The Hesiodic Catalogue of Women shows us that not only women, but suitors, may be compared, according to their prowess and their wealth. It is a sign of Penelope's suitors' contempt for the civilized institution of courtship that, rather than compete with each other, they are hardly distinguishable one from another, forming a kind of amorphous gang. In a perverse version of the oath given to Tyndareus by the suitors of Helen—to stand as a cohort in support of whoever among them becomes her husband—Penelope's suitors band together to destroy her husband.
As the Hesiodic Catalogue illustrates, typically the bride’s father arranges the contest and confers his daughter on the victor.  In the absence of her father, and in an inspired masterstroke that answers to the complexity of her uncertain marital status, Penelope will choose the man who can wield Odysseus’ bow; she arranges to give herself away. By putting his own weapon in Odysseus’ hands, Penelope lets him recapitulate the role of successful suitor of his own wife and take a just revenge on his would-be usurpers all at once. 
The Odyssey’s virtuosity is such that it manages to make the unlikely courtship of a middle-aged, motherly Queen by an aging beggar into high romantic drama, finally showing her to resemble the much-wooed Helen only in her desirability. It also offers its hero a chance to demonstrate his warrior prowess in an aristeia so brilliant—one fighter against so many adversaries—that it may even trump the Iliad.  We may see here how the Odyssey's narrative of distinctively human remarriage redistributes and reconfigures the elements of disguise and violence associated with divine-mortal seduction in the Hesiodic Catalogue of Women.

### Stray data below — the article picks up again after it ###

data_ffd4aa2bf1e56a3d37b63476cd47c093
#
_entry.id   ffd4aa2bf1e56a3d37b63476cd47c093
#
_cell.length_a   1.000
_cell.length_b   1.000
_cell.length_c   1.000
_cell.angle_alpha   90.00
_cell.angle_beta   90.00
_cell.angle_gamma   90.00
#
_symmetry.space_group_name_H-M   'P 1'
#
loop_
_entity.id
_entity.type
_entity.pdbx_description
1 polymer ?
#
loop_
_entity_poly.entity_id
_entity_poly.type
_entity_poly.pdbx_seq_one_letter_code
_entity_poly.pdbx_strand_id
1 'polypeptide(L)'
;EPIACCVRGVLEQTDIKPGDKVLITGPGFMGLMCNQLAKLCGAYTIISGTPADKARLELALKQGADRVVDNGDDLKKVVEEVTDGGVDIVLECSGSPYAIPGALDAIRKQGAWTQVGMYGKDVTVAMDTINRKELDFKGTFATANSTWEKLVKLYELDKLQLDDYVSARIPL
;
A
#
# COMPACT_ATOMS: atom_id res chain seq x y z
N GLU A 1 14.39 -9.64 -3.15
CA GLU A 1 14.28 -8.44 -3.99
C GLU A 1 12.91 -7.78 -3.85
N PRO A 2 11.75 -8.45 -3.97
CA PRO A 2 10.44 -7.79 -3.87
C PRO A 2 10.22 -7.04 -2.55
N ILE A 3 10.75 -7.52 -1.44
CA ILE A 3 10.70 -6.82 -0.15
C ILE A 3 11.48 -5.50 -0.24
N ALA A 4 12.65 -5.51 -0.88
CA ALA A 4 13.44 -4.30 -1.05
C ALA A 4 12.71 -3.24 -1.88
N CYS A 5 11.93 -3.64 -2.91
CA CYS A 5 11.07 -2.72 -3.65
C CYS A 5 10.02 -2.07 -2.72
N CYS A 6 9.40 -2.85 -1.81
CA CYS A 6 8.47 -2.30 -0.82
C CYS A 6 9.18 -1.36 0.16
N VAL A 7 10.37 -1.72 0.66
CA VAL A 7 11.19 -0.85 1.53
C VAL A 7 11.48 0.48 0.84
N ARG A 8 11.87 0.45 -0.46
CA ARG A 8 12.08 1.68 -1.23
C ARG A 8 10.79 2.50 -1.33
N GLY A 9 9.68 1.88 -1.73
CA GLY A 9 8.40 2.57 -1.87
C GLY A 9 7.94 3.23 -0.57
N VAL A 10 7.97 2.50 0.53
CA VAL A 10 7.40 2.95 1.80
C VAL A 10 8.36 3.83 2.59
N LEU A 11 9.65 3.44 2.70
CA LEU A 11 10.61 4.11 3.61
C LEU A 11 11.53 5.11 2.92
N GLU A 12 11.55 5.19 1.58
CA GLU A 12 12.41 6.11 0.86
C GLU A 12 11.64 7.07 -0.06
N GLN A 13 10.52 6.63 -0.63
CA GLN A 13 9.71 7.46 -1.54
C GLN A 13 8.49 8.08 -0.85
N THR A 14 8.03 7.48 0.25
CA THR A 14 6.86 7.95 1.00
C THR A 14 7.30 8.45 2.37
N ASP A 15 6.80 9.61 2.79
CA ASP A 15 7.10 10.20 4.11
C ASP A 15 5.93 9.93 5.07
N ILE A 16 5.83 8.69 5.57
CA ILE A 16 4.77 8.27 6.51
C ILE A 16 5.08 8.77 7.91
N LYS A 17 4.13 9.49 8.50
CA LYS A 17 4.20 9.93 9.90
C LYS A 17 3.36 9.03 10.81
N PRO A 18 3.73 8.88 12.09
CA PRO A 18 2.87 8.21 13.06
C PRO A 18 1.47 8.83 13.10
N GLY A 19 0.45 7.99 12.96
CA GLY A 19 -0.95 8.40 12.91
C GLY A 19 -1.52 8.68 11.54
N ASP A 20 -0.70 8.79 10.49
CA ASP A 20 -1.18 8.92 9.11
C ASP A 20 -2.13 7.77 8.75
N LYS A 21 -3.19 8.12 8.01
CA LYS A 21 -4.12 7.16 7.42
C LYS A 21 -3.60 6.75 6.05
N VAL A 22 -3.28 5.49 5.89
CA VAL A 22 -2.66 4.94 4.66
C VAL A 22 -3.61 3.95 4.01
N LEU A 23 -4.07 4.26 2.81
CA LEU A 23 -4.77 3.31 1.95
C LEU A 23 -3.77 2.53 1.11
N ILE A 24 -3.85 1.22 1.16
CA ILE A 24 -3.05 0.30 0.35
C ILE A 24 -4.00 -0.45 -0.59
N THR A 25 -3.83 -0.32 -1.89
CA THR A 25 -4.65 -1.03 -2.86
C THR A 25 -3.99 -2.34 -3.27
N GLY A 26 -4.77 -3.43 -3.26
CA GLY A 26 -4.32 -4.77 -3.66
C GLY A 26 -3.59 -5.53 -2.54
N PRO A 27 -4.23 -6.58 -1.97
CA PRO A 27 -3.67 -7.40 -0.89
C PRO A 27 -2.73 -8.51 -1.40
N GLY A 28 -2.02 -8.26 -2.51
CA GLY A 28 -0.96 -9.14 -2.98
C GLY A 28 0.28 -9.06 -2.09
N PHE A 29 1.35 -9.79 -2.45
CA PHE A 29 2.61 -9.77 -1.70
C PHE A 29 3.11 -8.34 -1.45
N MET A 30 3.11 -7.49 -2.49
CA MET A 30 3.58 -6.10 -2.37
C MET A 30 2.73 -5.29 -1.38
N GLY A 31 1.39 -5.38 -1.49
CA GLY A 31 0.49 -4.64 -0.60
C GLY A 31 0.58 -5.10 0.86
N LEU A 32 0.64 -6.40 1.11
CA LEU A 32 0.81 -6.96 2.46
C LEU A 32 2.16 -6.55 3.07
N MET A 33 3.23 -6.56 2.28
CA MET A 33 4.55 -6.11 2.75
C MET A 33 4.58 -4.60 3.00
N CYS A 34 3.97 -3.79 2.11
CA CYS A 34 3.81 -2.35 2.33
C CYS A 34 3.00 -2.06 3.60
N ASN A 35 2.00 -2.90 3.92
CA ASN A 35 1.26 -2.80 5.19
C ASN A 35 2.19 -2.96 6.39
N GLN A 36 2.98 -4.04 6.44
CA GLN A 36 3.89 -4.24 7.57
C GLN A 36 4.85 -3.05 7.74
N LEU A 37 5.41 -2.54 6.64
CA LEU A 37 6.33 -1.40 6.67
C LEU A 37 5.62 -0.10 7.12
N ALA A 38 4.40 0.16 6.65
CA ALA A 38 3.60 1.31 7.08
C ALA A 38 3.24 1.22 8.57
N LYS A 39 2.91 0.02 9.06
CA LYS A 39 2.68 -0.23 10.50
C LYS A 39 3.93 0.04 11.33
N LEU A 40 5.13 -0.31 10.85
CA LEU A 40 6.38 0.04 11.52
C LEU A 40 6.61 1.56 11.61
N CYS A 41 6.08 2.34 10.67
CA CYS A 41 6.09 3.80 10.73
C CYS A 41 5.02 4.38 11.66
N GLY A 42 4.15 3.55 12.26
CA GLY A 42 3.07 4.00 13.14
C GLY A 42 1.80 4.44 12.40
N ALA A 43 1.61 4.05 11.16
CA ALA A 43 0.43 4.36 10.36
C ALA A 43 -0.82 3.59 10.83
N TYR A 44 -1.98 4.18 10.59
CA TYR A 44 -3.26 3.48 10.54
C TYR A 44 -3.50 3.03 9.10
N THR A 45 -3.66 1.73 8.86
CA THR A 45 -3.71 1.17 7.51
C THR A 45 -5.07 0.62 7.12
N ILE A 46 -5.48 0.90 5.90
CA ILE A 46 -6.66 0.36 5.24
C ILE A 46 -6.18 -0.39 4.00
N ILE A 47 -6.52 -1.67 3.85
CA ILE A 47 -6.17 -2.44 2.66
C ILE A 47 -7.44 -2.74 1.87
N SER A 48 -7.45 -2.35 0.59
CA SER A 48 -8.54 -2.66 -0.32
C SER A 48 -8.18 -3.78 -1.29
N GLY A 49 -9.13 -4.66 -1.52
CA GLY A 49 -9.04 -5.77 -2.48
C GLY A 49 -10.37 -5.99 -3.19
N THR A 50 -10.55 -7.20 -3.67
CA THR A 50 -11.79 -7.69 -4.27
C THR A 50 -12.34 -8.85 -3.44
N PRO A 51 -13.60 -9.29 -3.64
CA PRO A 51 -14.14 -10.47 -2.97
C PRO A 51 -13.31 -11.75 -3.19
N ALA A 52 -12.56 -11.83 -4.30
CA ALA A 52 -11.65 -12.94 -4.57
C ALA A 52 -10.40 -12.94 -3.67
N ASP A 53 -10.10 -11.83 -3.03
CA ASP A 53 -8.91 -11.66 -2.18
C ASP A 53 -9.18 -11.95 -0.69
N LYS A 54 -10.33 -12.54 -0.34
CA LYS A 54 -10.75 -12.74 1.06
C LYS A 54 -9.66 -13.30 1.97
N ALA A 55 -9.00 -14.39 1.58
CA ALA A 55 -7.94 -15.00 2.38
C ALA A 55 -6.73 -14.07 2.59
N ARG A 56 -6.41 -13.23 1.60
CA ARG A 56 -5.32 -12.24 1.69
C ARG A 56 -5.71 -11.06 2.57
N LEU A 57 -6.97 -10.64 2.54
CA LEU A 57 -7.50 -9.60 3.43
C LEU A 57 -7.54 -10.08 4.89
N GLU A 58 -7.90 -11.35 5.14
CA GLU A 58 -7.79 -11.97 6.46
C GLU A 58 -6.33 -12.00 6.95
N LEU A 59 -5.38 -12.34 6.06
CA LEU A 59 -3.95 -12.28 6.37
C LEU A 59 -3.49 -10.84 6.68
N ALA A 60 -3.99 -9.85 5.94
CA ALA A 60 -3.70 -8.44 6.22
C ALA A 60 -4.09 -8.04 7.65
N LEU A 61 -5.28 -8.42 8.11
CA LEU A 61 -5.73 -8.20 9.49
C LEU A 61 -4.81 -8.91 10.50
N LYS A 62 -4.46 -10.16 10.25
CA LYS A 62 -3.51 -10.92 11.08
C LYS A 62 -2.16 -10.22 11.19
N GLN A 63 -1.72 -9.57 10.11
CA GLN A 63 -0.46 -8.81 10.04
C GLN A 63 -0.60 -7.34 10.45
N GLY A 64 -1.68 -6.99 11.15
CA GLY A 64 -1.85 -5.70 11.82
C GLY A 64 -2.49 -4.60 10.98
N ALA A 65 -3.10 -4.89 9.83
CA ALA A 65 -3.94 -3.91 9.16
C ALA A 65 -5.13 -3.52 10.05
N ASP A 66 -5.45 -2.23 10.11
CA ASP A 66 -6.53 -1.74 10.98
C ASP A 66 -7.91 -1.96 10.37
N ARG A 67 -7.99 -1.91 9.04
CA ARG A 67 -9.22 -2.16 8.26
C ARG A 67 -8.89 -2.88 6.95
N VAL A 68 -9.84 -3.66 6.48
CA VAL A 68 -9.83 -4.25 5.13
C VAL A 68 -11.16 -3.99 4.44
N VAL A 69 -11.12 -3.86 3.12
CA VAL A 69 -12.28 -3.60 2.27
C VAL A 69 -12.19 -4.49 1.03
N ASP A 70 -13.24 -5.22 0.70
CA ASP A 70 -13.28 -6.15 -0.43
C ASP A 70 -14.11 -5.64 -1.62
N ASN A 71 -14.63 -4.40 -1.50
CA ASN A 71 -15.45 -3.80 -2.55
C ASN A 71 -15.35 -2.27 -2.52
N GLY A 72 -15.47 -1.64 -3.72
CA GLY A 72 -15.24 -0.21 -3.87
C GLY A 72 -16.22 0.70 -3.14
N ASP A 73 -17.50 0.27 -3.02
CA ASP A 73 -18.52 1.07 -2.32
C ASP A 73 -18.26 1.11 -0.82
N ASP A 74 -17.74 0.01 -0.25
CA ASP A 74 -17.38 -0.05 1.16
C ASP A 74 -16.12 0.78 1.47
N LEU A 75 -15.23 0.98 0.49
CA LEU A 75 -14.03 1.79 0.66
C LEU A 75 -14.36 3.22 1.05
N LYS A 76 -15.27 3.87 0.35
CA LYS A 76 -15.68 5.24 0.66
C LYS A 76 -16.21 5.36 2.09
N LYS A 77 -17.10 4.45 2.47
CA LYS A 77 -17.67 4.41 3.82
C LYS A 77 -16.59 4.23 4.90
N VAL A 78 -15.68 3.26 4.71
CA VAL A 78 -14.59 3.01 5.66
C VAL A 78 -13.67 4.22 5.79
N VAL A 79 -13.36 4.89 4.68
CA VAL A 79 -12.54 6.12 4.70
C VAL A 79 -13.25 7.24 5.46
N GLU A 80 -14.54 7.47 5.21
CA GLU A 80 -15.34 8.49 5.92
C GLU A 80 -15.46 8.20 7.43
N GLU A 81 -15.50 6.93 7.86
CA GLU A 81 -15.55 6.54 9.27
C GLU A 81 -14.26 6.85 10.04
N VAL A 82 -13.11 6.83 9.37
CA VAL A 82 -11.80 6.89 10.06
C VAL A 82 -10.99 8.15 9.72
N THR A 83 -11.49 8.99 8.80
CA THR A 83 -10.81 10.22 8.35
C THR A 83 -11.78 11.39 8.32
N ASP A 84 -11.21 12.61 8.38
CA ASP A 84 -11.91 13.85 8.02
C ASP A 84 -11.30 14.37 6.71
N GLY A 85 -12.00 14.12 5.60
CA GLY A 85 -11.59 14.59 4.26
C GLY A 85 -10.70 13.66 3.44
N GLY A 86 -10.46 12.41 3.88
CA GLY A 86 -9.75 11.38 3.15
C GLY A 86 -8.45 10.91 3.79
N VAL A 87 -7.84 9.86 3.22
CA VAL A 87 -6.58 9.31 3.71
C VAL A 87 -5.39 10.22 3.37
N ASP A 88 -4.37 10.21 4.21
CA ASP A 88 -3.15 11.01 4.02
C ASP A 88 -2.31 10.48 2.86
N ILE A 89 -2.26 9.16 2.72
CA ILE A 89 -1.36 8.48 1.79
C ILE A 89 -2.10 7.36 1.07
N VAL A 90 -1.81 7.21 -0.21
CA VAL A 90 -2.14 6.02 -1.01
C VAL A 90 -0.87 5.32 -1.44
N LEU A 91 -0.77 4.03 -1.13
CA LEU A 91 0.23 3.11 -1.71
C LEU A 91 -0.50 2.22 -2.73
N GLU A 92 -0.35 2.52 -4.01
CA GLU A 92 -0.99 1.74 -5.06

Much as the Catalogue of Women enriches our sense of the material the Odyssey draws from, it also allows us to appreciate additional dimensions in Zeus' most humanized moment—his attempt to use a Catalogue of Women as an instrument of wooing, as Hera is successfully seducing him. This use and abuse of a catalogue, in its local dramatic moment and in its status as rhetorical resource in turn illustrates the narratological potential of catalogues within epic, as we note that Zeus' wooing of Hera takes over, and temporarily reverses, the plot of the epic.